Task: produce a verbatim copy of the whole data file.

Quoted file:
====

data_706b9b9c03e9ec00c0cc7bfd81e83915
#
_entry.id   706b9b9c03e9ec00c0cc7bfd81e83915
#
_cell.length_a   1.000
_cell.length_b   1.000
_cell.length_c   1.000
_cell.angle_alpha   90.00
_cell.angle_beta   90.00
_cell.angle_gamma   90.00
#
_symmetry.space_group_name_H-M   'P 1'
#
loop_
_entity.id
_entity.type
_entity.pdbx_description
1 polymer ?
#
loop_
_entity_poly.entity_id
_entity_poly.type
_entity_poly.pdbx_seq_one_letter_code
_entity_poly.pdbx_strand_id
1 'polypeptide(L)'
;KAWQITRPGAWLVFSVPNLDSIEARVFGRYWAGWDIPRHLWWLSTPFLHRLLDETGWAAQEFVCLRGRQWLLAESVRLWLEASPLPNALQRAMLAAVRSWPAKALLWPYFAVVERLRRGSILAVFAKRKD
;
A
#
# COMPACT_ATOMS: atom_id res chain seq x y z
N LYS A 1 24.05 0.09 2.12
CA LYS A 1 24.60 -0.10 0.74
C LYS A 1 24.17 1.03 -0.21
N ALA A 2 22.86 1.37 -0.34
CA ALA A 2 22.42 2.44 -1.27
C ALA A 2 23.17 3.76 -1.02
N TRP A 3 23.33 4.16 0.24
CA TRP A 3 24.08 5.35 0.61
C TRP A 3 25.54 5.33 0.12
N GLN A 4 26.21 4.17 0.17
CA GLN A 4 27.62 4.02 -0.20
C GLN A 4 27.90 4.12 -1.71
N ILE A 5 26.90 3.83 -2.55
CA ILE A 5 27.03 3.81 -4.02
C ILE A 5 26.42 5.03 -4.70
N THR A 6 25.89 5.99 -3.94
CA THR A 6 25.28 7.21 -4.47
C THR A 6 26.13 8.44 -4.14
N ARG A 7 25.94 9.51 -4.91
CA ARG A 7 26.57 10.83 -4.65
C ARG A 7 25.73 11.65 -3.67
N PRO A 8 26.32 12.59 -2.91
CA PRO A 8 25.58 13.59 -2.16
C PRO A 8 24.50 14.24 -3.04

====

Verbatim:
data_706b9b9c03e9ec00c0cc7bfd81e83915
#
_entry.id   706b9b9c03e9ec00c0cc7bfd81e83915
#
_cell.length_a   1.000
_cell.length_b   1.000
_cell.length_c   1.000
_cell.angle_alpha   90.00
_cell.angle_beta   90.00
_cell.angle_gamma   90.00
#
_symmetry.space_group_name_H-M   'P 1'
#
loop_
_entity.id
_entity.type
_entity.pdbx_description
1 polymer ?
#
loop_
_entity_poly.entity_id
_entity_poly.type
_entity_poly.pdbx_seq_one_letter_code
_entity_poly.pdbx_strand_id
1 'polypeptide(L)'
;KAWQITRPGAWLVFSVPNLDSIEARVFGRYWAGWDIPRHLWWLSTPFLHRLLDETGWAAQEFVCLRGRQWLLAESVRLWLEASPLPNALQRAMLAAVRSWPAKALLWPYFAVVERLRRGSILAVFAKRKD
;
A
#
# COMPACT_ATOMS: atom_id res chain seq x y z
N LYS A 1 24.05 0.09 2.12
CA LYS A 1 24.60 -0.10 0.74
C LYS A 1 24.17 1.03 -0.21
N ALA A 2 22.86 1.37 -0.34
CA ALA A 2 22.42 2.44 -1.27
C ALA A 2 23.17 3.76 -1.02
N TRP A 3 23.33 4.16 0.24
CA TRP A 3 24.08 5.35 0.61
C TRP A 3 25.54 5.33 0.12
N GLN A 4 26.21 4.17 0.17
CA GLN A 4 27.62 4.02 -0.20
C GLN A 4 27.90 4.12 -1.71
N ILE A 5 26.90 3.83 -2.55
CA ILE A 5 27.03 3.81 -4.02
C ILE A 5 26.42 5.03 -4.70
N THR A 6 25.89 5.99 -3.94
CA THR A 6 25.28 7.21 -4.47
C THR A 6 26.13 8.44 -4.14
N ARG A 7 25.94 9.51 -4.91
CA ARG A 7 26.57 10.83 -4.65
C ARG A 7 25.73 11.65 -3.67
N PRO A 8 26.32 12.59 -2.91
CA PRO A 8 25.58 13.59 -2.16
C PRO A 8 24.50 14.24 -3.04